The National Employment Savings Trust, the UK’s largest defined contribution pension, has selected Schroders Capital as its first-ever private equity manager, as part of its £1.5 billion ($1.9 billion; €1.8 billion) push into private equity by early 2025.
The £24 billion defined contribution master trust launched its manager selection process in August, of which 14 fund managers applied. The procurement process follows nearly 18 months of market engagement, Private Equity International previously reported.
Commenting on the appointment, Mark Fawcett, NEST’s CIO, said the move could be a “watershed moment” for the private equity industry in helping make it accessible for average savers.
“Many UK workers, for the first time in their lives, will now have the chance to benefit from investing in private equity,” Fawcett said in a statement. “We’ve never accepted that any type of investment is out of reach for our members. We want every tool in our toolbox to boost the risk-adjusted returns for our members.
Fawcett noted during a press briefing on Tuesday that investing in private equity “completes” the pension’s private markets portfolio.
“We’ve only been able to do it because of the scale we are in now… We have £5 billion coming every year and that means we can have a sensible discussion with the likes of [Schroders Capital]. We can supply this cashflow, you can deploy it in these amounts, and we can agree… what probably for Schroders [is] a more difficult fee to swallow than some of their other clients.’”
NEST and Schroders did not provide further details on the fee structure and the return target for the vehicle. It is understood, however, that the pension is not paying the traditional two and 20 model.
Fawcett said during the briefing: “We don’t want to and can’t afford to pay double fees. What we bring to Schroders Capital is that high level of capital, so they can take a bigger share of co-investments and often be the sole co-investor with the fund.”
Private equity’s high fees have been the main hurdle for DC pensions to allocate capital to the asset class. In an interview with the Financial Times in April last year, Fawcett said the fund “won’t pay two and 20” and argued that the level of fees charged by most private market funds will remain “too high for many DC pension schemes to access”.
Growth equity focus
With NEST’s capital commitment, Schroders will set up an evergreen vehicle that will make direct investments and co-invest alongside managers it has previously backed.
Schroders Capital, the $74.9 billion private markets unit of Schroders Group, invests across private equity, secondaries, venture, impact, real estate, infrastructure, securitised products and asset-based finance, private debt, and insurance-linked securities. It has backed PE managers including G Square, Miura Partners and True, PEI data shows.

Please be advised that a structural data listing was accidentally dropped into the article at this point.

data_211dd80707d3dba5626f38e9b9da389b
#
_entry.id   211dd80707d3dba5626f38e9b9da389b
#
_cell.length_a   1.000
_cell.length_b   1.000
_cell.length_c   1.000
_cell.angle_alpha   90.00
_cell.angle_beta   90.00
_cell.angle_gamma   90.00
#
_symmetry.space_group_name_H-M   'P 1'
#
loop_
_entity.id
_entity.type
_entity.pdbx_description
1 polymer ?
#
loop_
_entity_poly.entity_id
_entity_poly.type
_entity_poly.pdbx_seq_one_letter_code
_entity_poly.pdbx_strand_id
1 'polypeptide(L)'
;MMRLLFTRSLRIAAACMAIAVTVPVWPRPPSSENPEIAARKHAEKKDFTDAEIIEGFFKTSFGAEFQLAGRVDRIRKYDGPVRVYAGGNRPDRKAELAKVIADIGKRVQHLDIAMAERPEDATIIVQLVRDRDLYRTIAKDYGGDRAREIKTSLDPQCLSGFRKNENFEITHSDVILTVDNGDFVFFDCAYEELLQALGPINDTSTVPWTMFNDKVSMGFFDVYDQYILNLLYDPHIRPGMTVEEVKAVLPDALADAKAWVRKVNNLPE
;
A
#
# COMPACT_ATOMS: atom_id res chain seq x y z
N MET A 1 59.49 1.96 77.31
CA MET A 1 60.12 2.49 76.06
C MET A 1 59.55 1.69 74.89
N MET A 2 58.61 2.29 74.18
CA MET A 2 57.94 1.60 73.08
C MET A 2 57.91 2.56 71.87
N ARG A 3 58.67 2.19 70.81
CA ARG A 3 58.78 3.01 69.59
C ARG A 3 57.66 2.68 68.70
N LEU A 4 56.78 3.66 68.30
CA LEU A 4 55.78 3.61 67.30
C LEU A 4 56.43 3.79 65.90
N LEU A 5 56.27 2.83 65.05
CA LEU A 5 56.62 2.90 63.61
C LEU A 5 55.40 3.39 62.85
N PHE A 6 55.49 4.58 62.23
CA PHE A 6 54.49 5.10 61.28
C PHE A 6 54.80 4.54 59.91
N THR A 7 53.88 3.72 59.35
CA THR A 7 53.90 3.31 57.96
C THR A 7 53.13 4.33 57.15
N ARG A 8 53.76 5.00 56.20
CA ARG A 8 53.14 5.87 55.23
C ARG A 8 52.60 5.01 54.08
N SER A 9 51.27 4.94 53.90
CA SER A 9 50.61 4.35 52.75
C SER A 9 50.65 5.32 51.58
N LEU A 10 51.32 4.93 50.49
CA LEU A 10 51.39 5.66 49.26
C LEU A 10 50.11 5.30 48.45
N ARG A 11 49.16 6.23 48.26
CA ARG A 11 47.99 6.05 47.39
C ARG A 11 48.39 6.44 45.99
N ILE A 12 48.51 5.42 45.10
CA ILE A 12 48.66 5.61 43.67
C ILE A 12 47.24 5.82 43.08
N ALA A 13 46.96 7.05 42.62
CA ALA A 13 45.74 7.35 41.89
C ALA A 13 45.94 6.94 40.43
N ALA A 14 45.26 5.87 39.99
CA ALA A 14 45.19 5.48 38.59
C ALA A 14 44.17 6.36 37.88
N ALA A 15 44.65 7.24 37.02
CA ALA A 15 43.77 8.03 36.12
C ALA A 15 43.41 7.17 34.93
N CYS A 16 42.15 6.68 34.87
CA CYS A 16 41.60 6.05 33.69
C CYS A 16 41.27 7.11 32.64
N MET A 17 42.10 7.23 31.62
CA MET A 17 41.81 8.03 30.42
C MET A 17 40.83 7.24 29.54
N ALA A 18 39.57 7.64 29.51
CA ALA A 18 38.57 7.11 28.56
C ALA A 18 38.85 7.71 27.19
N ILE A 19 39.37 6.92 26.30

Capital will be invested in growth and mid-market deals in North America, Europe and the UK, and developed Asia. Target industries include financials, consumer, technology and healthcare. Typical ticket sizes are between £10 million and £50 million, and the firm expects to make up to 10 investments over the next two to three years, Tim Creed, head of private equity investments at Schroders Capital, said.
Fawcett added: “This isn’t about big [leveraged buyouts]. We won’t be investing in Twitter or Asda. This is to drive growth for smaller companies around the world, which are investment opportunities we can’t get in the listed markets.”
Capital will be deployed via a “bespoke and scalable” evergreen limited partnership structure, according to the statement. Schroders will provide valuations of companies it backs via the vehicle on a monthly basis, which will fall under NEST’s overall portfolio.
Schroders Capital’s mandate is part of NEST’s Retirement Date Funds, the pension’s default investment strategy for its 10 million members. NEST’s Retirement Date Funds have “performed well”, according to its 2020/21 annual report. The 2040 fund, for members expecting to retire in 2040, delivered 28 percent over one year and 9.8 percent annualised return over five years to 31 March 2021.
NEST will not be invested in any third-party funds through its relationship with Schroders.
NEST’s move represents the first major expansion by a DC pension fund into unlisted assets. The pension has been steadily growing its private markets exposure in recent years: it began allocating capital to private markets in 2019, starting with private credit, and has backed funds including BlackRock GBP Infrastructure Debt Fund and BNP Diversified Private Credit Fund. It started investing in infrastructure equity last year, committing capital across three mandates including in Octopus Renewables Infrastructure.
The pension fund expects to allocate up to 5 percent of its total AUM, or up to about £1.5 billion in private equity, in three years’ time. It has a 20 percent allocation to private markets across PE, real estate, private credit and infrastructure.
“I don’t think we’ll stop at 5 percent for PE, but that’s our initial target,” Fawcett said.